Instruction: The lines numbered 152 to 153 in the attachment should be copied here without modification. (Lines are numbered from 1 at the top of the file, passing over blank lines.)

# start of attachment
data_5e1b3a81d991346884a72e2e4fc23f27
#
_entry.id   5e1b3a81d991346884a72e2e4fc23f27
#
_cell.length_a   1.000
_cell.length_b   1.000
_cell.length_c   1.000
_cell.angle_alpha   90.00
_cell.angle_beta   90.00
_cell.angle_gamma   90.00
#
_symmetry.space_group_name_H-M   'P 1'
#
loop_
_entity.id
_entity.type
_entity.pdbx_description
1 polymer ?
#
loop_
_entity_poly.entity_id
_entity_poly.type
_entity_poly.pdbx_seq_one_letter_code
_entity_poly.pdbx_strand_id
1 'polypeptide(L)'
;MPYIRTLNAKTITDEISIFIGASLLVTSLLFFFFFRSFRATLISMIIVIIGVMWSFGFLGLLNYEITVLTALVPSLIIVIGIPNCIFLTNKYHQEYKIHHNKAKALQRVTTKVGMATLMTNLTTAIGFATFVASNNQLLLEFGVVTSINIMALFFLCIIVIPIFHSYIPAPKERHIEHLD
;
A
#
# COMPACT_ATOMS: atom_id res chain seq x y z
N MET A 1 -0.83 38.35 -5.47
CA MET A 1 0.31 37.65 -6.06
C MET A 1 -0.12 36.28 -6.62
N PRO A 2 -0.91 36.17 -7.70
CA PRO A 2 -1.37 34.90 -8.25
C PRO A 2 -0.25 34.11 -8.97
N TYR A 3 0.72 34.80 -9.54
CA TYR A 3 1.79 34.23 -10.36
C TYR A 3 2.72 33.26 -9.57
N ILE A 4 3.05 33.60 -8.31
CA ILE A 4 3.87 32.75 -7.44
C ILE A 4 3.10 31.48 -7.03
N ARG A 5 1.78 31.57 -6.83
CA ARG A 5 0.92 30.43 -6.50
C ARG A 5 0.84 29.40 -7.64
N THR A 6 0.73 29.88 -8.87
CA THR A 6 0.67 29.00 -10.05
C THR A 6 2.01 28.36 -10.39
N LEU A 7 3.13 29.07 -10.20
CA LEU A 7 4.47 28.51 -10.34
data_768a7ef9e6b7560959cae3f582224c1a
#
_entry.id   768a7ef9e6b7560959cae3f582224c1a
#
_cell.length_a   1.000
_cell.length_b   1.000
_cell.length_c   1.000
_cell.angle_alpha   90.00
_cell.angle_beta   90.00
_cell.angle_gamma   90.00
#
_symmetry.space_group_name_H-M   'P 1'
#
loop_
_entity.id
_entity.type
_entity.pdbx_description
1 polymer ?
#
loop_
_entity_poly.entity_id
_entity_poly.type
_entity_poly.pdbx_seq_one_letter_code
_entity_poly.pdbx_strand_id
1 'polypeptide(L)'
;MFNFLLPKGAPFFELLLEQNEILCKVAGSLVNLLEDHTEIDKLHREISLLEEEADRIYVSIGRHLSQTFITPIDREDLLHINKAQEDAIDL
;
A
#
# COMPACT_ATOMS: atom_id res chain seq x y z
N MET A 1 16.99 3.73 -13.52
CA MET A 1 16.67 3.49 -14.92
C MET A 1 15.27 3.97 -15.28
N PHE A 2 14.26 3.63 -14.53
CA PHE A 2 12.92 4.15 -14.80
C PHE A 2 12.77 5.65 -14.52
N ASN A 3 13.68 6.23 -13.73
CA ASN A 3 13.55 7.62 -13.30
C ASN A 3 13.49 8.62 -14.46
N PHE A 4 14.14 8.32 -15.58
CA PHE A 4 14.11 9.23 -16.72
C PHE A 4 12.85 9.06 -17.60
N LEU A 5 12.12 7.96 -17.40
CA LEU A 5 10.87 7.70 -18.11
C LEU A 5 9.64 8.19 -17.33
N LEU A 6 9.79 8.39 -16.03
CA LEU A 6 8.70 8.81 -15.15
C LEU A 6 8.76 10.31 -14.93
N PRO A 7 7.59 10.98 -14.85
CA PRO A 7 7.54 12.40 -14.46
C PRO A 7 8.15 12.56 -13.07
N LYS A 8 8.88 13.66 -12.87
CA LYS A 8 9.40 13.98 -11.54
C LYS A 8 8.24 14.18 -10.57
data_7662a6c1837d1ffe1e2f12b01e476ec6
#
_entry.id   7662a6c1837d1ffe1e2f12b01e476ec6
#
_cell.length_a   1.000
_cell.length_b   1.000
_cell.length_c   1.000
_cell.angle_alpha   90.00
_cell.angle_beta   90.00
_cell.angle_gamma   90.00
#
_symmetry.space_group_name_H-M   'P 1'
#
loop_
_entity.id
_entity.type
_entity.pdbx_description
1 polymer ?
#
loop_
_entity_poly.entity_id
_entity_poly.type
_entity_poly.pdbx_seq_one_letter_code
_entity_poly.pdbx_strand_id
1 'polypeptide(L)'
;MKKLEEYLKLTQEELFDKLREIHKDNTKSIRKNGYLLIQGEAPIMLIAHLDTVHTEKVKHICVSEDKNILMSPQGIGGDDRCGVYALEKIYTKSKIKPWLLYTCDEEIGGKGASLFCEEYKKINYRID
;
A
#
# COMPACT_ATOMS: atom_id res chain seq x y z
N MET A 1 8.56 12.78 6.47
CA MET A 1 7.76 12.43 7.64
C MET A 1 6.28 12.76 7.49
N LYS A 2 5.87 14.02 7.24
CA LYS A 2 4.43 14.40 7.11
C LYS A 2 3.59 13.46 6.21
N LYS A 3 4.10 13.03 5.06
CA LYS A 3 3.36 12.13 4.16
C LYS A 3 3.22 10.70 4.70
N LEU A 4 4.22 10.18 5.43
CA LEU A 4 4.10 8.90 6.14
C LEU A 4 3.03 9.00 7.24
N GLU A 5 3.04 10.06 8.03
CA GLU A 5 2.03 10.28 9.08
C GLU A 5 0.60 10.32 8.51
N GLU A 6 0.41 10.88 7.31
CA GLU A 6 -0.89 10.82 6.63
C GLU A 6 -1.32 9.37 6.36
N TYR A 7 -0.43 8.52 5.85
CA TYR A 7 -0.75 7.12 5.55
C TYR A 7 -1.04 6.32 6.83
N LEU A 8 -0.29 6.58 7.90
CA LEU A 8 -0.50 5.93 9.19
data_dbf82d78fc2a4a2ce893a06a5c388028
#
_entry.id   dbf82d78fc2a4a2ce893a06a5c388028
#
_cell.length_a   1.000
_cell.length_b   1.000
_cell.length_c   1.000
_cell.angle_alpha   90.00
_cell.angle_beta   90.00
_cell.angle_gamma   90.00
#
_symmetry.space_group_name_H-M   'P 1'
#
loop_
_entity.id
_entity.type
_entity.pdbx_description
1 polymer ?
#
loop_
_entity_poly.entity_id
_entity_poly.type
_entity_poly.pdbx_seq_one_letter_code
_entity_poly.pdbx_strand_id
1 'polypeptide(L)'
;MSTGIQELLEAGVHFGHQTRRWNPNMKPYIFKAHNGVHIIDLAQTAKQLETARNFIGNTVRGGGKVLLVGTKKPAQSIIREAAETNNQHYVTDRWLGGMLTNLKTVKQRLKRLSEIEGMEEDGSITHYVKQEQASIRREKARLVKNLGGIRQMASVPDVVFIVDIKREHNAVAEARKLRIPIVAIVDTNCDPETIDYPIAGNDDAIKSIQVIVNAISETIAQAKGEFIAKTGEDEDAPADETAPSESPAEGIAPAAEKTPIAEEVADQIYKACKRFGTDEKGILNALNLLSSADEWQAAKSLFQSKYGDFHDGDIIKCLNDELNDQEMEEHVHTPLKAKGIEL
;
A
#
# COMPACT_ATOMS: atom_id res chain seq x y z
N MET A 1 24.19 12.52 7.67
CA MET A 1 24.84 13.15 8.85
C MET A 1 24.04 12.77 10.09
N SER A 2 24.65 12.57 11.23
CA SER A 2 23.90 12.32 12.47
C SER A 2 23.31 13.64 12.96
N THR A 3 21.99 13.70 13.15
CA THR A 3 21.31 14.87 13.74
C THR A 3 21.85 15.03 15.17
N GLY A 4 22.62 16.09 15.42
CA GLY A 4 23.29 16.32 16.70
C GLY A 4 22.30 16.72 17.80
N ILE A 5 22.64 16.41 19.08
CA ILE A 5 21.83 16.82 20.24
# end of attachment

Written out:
C GLU A 6 -1.32 9.37 6.36
N TYR A 7 -0.43 8.52 5.85